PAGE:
The frozen canal from the opposite direction with the wharf on the right. 
 Hard graft clearing the Addingham-Silsden road at Cringles.
The road from Silsden at the top of Cringles. The milk churn on the left is by the junction with Cringles Lane.  
The scene near Far Ghyll Grange in December 2010. 
The view from Tar Topping towards Hole Farm and, beyond, Heights Lane in January 2013. 
A snowy scene on a private driveway in January 2013. Silsden's sole reminder of the old red telephone boxes is privately owned. 
Snow came again in March 2013 and on the moors beyond Tar Topping produced drifts as high as the dry-stone walls. Drifts were still a feature of the Nab road in April 2013, as can be seen in my blog of April 3rd that year. 

Monday, 11 December 2017

Spotlight on Donald and Mary at a traditional treat
for the town's senior citizens
Pictured above are Donald Fowler and Mary Greenwood, who were the oldest man and woman at a Christmas treat on Saturday, December 9th, for Silsden's senior citizens. The event continued a community tradition of providing a Christmas tea for the elderly. The Friends of the Town Hall treated 60 senior citizens over the age of 75 to a splendid buffet and music by the Swing Cats Trio. The provision of a gift for the the oldest man and woman at the party also revived a tradition. These honours went to Mary, who is 98, and Donald, 97, who pipped Norman Akeroyd by less than six months.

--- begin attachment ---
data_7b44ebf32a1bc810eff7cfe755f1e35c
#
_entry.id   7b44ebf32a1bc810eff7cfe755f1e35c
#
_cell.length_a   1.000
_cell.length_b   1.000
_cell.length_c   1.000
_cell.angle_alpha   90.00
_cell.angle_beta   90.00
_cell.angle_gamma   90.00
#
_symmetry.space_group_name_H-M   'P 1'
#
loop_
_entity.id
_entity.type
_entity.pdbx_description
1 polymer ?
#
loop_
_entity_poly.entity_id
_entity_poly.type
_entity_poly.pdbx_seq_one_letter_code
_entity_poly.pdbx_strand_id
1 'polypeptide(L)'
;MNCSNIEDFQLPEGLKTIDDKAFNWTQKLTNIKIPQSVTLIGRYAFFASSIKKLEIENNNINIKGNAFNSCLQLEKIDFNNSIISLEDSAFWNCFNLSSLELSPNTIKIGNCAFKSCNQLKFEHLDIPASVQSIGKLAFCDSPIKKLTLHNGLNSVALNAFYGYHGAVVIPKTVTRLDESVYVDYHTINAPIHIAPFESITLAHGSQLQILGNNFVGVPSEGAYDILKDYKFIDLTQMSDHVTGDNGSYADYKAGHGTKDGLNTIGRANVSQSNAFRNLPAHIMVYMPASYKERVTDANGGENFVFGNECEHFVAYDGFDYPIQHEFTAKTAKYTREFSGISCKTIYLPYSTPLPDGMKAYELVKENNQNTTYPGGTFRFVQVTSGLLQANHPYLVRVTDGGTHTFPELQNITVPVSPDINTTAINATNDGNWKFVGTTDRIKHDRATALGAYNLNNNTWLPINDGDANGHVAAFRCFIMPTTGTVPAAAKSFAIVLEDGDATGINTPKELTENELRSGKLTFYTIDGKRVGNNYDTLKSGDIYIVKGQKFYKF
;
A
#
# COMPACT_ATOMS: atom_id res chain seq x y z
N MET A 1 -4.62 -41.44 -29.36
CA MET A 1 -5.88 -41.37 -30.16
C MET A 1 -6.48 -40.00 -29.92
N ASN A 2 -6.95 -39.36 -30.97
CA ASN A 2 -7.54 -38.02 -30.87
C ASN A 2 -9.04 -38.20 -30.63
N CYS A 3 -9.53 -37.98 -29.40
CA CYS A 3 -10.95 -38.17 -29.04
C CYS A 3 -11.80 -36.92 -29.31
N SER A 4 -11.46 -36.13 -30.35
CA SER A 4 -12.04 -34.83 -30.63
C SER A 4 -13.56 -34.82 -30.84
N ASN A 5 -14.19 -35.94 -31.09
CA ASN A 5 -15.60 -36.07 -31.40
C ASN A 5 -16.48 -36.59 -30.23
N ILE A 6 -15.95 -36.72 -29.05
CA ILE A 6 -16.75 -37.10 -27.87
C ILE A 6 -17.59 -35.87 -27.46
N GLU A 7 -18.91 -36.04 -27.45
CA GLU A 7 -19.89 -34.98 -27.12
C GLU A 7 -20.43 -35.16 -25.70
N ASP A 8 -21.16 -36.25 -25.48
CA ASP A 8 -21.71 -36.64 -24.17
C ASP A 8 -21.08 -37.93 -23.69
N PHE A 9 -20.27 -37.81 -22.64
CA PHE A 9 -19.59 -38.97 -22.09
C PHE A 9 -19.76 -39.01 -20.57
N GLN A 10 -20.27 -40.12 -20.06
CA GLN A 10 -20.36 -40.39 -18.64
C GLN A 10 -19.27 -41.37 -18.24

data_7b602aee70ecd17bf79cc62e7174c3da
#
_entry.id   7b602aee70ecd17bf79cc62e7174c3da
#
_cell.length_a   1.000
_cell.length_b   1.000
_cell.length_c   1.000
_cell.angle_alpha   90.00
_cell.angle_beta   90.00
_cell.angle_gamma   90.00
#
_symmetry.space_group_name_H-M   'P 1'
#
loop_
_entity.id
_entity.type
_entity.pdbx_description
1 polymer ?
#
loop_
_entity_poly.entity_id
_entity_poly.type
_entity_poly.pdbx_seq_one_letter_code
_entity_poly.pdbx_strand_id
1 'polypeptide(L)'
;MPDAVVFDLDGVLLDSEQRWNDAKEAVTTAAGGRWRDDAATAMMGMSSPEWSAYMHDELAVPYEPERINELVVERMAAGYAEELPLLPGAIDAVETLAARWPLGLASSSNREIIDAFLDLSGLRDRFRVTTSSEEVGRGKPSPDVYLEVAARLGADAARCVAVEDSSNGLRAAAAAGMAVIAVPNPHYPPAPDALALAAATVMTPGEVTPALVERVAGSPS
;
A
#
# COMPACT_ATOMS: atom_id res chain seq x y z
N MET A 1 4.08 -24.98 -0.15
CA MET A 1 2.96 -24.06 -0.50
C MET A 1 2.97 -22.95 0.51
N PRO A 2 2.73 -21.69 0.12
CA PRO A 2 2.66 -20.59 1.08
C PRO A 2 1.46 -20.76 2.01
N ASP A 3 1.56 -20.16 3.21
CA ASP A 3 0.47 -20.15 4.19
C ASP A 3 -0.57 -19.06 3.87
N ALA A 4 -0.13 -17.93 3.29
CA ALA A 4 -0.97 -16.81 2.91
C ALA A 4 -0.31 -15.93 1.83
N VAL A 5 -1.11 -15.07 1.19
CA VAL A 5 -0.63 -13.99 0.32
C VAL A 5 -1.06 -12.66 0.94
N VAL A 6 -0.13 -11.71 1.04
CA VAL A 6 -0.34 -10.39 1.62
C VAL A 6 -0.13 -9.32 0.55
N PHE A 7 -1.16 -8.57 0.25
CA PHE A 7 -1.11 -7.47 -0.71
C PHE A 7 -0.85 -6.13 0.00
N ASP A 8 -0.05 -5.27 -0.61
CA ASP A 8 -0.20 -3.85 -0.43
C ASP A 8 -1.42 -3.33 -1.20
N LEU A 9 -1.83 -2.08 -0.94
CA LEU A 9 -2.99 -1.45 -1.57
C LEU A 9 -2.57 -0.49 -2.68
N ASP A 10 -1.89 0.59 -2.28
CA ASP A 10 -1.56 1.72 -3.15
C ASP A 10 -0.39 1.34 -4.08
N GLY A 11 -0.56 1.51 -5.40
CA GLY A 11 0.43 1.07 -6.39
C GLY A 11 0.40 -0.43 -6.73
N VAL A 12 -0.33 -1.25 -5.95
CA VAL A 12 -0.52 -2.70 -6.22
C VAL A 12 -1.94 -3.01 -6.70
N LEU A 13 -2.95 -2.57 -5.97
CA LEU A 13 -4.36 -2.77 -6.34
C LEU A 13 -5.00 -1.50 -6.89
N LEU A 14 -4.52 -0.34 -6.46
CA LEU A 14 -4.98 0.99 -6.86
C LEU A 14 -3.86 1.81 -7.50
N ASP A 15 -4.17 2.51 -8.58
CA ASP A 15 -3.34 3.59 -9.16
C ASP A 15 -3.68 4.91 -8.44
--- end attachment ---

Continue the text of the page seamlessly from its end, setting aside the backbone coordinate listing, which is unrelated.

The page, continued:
The organisation of a Christmas get-together for local pensioners began after the Second World War and by the 1960s the community catering team were serving 230 teas and taking out a further 130 treats, plus a bag of coal, to elderly residents who were too frail to attend. This photograph by the late Will Baldwin shows the chairman of Silsden Urban District Council, Councillor J. J. Barker, and his wife, Norah, at the top table in the 1960s. They are wearing the chains of civic office.
This photograph, also by Will Baldwin, shows another Christmas tea in the 1960s. The festive event disappeared in the 1980s but was revived last year by the Friends of the Town Hall with generous funding from the Harry Beverley Tillotson Trust.
As a postscript I am repeating a Will Baldwin photograph from my blog of November 8th, 2016, showing members of Silsden's Harassed Housewives Club. I am doing so because the women include, third from left kneeling in the front row, Mary Greenwood, who at 98 is the subject of the first picture above. Next to her, fourth from left, is Mary Jane Smith, whose daughter Ivy is 87 and attended this year's Christmas tea. The photograph also includes Mrs Rose, Mary Sharp, Joan Hill, Ada Brooks, Miriam Parker, Alice Heaps, Mrs Tillotson, Violet Inman, Mrs Roberts, Mrs Rush, Elizabeth Lamb, Mrs Shackleton, Mrs Robinson, Mrs Moorehouse, Mrs Baldwin and Kitty Gledhill.

Sunday, 19 November 2017

New stage and sound system boost Town Hall's

status as a prime community asset

Haworth Ukulele Group are pictured entertaining a capacity audience following the official opening, on Saturday November 18th, of a new stage and sound system at Silsden Town Hall. The boost to performance arts has been provided by the Friends of Silsden Town Hall through a £10,000 grant from the National Lottery. The Friends are applying to take over management of the Town Hall when cash-starved Bradford council ceases to fund the building in April. A public meeting to explain the campaign to save the venue will be held on Thursday, December 7th (7pm).